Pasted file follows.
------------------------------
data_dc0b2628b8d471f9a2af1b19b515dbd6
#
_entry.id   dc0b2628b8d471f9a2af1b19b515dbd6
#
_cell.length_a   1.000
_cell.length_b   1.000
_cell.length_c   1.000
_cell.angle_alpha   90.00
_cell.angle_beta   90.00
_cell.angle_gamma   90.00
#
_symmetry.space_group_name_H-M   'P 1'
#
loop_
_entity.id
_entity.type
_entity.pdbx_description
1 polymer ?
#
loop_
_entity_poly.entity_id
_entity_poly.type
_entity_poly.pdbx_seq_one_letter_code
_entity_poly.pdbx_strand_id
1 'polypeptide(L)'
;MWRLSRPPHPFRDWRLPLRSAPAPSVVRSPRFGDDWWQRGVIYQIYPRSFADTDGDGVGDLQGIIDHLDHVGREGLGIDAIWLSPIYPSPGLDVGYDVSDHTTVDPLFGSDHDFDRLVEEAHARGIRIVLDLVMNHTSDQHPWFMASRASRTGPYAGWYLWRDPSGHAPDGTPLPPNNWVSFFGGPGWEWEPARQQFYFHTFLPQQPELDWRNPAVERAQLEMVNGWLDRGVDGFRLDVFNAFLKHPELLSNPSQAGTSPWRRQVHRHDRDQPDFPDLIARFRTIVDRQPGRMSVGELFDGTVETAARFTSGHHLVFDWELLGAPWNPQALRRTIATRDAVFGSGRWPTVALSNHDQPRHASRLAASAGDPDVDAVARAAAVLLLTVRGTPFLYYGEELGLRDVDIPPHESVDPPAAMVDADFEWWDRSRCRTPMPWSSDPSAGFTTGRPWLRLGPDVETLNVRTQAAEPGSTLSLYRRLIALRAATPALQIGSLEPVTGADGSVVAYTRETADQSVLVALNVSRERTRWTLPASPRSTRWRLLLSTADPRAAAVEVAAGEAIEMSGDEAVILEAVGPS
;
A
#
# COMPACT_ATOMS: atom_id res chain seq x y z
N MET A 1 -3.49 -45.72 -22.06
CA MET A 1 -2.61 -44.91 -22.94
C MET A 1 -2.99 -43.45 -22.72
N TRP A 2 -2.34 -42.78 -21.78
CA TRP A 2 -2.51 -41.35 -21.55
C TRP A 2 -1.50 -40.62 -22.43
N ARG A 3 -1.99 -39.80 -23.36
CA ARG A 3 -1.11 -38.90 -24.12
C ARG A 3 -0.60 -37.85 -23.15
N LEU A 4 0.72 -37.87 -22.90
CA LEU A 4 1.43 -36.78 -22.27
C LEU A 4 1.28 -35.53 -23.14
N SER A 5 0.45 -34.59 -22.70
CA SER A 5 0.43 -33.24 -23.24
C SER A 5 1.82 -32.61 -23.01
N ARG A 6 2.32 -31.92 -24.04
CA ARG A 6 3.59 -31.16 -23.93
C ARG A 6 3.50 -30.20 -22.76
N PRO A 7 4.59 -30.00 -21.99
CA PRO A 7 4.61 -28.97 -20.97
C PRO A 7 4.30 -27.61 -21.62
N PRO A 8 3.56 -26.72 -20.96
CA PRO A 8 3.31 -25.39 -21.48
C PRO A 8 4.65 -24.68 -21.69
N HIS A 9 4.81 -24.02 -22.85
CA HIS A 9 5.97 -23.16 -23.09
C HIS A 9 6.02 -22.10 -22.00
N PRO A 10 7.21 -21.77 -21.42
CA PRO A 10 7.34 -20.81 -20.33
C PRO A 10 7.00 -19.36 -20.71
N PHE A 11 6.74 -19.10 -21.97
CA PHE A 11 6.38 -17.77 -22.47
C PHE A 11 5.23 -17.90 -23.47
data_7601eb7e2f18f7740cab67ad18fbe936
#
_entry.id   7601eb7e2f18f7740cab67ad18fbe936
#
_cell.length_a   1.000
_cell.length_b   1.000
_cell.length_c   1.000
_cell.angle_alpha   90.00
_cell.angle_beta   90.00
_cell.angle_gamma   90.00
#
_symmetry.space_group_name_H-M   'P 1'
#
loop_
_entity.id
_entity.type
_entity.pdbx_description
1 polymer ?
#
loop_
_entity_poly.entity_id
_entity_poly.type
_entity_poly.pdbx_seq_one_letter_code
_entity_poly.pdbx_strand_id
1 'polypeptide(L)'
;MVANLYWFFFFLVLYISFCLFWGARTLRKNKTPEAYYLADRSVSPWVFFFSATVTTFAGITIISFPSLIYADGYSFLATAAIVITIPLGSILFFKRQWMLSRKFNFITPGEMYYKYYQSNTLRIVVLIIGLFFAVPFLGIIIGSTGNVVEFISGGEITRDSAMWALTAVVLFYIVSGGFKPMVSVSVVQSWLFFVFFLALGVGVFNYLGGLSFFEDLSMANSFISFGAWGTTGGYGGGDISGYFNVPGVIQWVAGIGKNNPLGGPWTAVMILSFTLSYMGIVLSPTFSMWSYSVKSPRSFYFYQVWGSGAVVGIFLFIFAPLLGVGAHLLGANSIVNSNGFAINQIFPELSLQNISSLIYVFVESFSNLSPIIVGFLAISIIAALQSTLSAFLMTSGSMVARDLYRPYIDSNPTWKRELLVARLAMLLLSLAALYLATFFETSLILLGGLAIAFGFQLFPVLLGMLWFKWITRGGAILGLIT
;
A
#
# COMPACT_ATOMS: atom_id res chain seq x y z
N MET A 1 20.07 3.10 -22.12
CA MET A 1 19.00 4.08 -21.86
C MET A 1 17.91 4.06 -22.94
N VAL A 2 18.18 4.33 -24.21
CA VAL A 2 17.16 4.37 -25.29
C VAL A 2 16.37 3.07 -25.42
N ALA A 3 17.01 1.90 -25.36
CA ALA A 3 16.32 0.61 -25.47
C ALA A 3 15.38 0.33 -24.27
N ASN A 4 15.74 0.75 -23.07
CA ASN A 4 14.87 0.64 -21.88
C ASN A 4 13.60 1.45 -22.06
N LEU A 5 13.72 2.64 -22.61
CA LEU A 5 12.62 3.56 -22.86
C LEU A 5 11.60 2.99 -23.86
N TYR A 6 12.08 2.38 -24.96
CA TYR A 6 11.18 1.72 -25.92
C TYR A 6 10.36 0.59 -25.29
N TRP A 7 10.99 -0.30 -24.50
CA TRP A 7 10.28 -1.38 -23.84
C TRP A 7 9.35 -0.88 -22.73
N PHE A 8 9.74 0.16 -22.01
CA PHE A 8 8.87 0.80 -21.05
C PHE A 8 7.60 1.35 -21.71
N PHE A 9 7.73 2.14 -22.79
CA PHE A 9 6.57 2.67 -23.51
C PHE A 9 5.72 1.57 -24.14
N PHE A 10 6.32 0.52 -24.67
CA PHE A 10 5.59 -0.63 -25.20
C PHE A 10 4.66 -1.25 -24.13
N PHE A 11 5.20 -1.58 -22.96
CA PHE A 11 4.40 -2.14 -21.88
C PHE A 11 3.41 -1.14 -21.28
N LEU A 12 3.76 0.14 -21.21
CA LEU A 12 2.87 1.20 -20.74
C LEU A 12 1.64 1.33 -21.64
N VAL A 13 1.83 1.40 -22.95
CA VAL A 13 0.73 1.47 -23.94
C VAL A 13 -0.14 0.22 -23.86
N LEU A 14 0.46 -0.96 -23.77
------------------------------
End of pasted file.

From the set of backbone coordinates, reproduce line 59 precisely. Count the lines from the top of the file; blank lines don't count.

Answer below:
CA PRO A 10 7.34 -20.81 -20.33